The 3,446-acre Birdseye Hollow State Forest has two day-use areas, two quiet water paddling opportunities (Sanford Lake and Birdseye Hollow Pond), seven designated primitive lakeside campsites, and nearly 11 miles along the Finger Lakes Trail (FLT).
The white-blazed FLT winds its way mostly north to south through predominately deciduous forest, though several conifer plantations dot the landscape as well. Deep woodlands and babbling brooks occupy the majority of the trail experience here, but there is also the short blue-blazed lakeside trail. The blue trail traverses the transitional space between forest and wetland and offers ample wildlife viewing along the way.
There are a handful of spurs that lead to Birdseye Hollow Pond’s cattail-lined shores. Depending on recent rain, the blue trail and especially the side trails can be slick and muddy. All of these trails are limited to foot travel; no horses or bikes are allowed. The blue trail acts as a nice complement to the FLT and can be accessed from the Birdseye Hollow Pond day-use area.
As expected, pavilions and picnic benches dot both of the day-use areas but there are differences between the two. The 18-acre Sanford Lake has the only easily accessible boat launch as well as seven designated lakeside campsites. On the other hand, Birdseye Hollow Pond has an accessible fishing pier and is the only area with direct access to the trail network.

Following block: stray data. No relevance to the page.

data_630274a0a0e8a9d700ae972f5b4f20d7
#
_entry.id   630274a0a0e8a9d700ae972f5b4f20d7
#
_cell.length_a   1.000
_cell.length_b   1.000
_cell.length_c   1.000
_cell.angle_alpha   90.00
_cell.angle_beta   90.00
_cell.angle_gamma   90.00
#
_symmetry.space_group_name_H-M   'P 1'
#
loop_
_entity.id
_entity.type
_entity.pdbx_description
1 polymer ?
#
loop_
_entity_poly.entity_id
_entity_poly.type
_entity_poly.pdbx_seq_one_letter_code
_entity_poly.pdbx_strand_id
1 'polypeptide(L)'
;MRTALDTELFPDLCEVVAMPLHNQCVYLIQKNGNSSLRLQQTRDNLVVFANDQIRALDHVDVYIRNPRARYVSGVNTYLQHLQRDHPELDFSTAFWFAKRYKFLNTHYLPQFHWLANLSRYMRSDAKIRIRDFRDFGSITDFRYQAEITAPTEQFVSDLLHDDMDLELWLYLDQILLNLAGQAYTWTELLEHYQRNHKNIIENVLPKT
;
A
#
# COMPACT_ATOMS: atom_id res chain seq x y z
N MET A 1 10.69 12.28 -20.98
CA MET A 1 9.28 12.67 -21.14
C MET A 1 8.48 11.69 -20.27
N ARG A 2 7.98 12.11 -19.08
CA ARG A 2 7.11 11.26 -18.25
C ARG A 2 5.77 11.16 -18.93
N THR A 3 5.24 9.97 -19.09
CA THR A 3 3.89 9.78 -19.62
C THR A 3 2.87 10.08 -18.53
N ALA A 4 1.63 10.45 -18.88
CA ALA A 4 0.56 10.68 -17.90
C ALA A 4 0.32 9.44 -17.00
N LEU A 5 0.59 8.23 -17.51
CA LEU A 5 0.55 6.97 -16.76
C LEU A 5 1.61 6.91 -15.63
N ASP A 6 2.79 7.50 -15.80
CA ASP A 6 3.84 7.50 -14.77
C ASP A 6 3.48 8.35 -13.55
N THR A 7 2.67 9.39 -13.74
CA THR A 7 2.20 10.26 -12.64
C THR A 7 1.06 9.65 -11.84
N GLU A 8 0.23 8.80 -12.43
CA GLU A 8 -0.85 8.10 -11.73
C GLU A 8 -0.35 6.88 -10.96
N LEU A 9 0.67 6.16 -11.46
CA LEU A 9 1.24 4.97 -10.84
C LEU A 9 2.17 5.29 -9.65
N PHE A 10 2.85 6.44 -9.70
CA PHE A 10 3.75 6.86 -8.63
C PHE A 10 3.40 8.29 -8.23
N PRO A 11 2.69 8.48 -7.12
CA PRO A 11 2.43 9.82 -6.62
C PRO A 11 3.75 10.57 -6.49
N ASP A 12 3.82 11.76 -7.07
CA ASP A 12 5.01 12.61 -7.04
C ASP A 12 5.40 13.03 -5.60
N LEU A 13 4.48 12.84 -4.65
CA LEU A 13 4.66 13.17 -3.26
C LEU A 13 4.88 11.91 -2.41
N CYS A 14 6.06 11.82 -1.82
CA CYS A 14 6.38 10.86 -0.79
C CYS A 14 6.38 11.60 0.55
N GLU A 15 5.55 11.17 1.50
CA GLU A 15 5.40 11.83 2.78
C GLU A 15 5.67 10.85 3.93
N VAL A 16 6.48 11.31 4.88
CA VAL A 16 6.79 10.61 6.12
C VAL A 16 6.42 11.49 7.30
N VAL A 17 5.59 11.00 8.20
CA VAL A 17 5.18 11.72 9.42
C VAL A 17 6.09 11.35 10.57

Sanford Lake is a true glacial lake — a lake formed by massive chunks of ice bulldozed and left behind when the Laurentide ice sheets receded millennia ago. Birdseye Hollow Pond, meanwhile, was created by damming Mud Creek. Paddling on the 70-acre Birdseye Hollow Pond is permitted, but is limited to hand launches and requires portage from the parking area. Paddlers will either have to cross the bridge that leads to the fishing pier or scout out a means to launch on the shore nearer to the parking area. Either will require a portage of several hundred feet. Neither waterbody permits usage by boats more powerful than an electric motor, so boaters and visitors alike will enjoy tranquil quiet waters.
Camping is permitted throughout the state forest sections, following the DEC’s at-large camping guidelines, but not within the day-use areas, with the exception of seven primitive sites along the shores of Sanford Lake. These sites require a permit and campers must pre-register at the Bath NYS DEC office; note that permits are limited from Memorial Day through Labor Day and are not available on site.